Histopathology report revealed malignant melanoma of the anal canal. Tumor has invaded the serosa. Proximal resected margin free from tumor involvement. There were no regional lymph node metastases. Immunohistochemistry analysis revealed TSH-receptor positive melanoma cells with intense immunoactivity [Figure 3]. The patient had been kept under close follow-up for 1 year after which he was lost in follow-up.{Figure 3}


Malignant melanoma of the anorectal region is extremely rare and virulent tumor. Moore was the first person to report it in 1857. Primary anorectal melanoma comprises 0.25-1.25% of all the malignancies originating in this anatomic region. [3] Of all melanomas, anal melanoma represents 0.4-1.6% and is the third most common site of origin, following the skin and eye. It is usually a disease of old age, affecting mostly the fifth to seventh decade of life. There is no sex predilection, but cases in whites outnumber blacks. [4],[5]

Surgical therapy in the management of anal melanoma is uncertain and controversial, but depends upon the clinical stage of the disease. Procedures include a conservative approach of wide local excision and a more radical approach of Abdomino-perinealResection (APR). [5] However, the rarity of this tumor, advanced stage at presentation and poor prognosis have confounded attempts to clarify optimal surgical intervention. Local lesions (without palpable lymph nodes) are treated by APR with or without groin dissection, whereas in an advanced disease with distant metastases and large primary, palliative treatment (local segmental resection, colostomy in intestinal obstruction) along with chemo-radiation may be done. [5],[6] A limited number of chemotherapeutic agents have shown effectiveness in metastatic cutaneous melanoma. [7]

Despite the dismal prognosis of melanomas, there are a few isolated reports of lengthy survival. [5] The factors predictive of prolonged survival in these unusual cases are unknown, but may be correlated with the depth of tumor invasion or with the absence of distant metastases at the time of diagnosis. [7],[8] In operable cases of anal melanomas where APR was the primary modality of treatment, 5 years survival up to 29% reported. [5]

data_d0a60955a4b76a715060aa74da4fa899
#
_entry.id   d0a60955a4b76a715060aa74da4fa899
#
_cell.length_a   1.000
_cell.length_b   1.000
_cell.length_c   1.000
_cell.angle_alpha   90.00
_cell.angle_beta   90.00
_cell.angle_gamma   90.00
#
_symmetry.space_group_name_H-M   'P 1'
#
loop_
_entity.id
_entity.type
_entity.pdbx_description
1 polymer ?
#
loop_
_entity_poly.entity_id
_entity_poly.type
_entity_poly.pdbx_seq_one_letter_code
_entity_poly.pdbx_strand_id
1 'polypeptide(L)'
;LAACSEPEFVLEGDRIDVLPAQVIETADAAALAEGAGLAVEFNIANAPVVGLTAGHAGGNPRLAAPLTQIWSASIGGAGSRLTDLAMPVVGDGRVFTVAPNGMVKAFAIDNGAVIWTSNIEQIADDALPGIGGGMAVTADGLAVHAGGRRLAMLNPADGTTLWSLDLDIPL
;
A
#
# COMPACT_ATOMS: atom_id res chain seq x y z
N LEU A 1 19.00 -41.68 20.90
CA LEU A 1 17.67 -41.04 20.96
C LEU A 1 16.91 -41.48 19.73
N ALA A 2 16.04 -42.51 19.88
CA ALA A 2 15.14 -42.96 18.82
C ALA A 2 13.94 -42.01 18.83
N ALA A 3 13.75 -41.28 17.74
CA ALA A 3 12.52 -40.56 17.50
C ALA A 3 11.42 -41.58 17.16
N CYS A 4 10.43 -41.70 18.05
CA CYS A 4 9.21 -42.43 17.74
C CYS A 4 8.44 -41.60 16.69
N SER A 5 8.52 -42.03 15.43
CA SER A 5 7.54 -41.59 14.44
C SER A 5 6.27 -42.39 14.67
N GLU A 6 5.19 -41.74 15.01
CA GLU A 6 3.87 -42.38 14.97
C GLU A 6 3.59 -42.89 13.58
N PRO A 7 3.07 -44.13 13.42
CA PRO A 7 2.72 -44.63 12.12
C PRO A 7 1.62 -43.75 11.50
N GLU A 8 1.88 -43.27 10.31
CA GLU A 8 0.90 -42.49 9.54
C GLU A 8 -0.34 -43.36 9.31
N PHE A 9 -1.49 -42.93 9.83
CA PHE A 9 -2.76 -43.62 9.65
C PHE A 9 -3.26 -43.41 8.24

TSH-receptors are expressed by melanoma cells which are functional and induced to proliferate at a physiologically relevant concentration of TSH. [2] Ellerhorst et al. reported that all types of lesions of melanocytic origin, benign or malignant, express Thyroid Stimulating Hormone-Receptor (TSHR), and that receptor expression is increased in melanomas, potentially rendering them more sensitive to TSH. Furthermore, it is demonstrated that cultured melanoma cells produce cAdenosine Mono Phosphate and activate the mitogen-activated protein kinase pathway in response to TSH, indicating that the receptor is functional. Finally, it shows that TSH induces proliferation of melanoma cells, but not melanocytes, providing direct evidence for TSH as a melanoma growth factor. [2]

Our patient had hypothyroidism for last 6 years. Raised TSH level might have caused increased growth of the malignant melanoma.

Finding like TSH as a novel growth factor for human melanoma open the entirely unexplored field of melanoma regulation by metabolic hormones and provide the opportunity for numerous, unique interventions that may be effective in the management and prevention of this disease. [2]

The purpose of presenting this case is also to add that in all kind of cutaneous and non-cutaneous melanoma, thyroid profile must be explored although further studies are required to define this association of non-cutaneous malignant melanoma and hypothyroidism.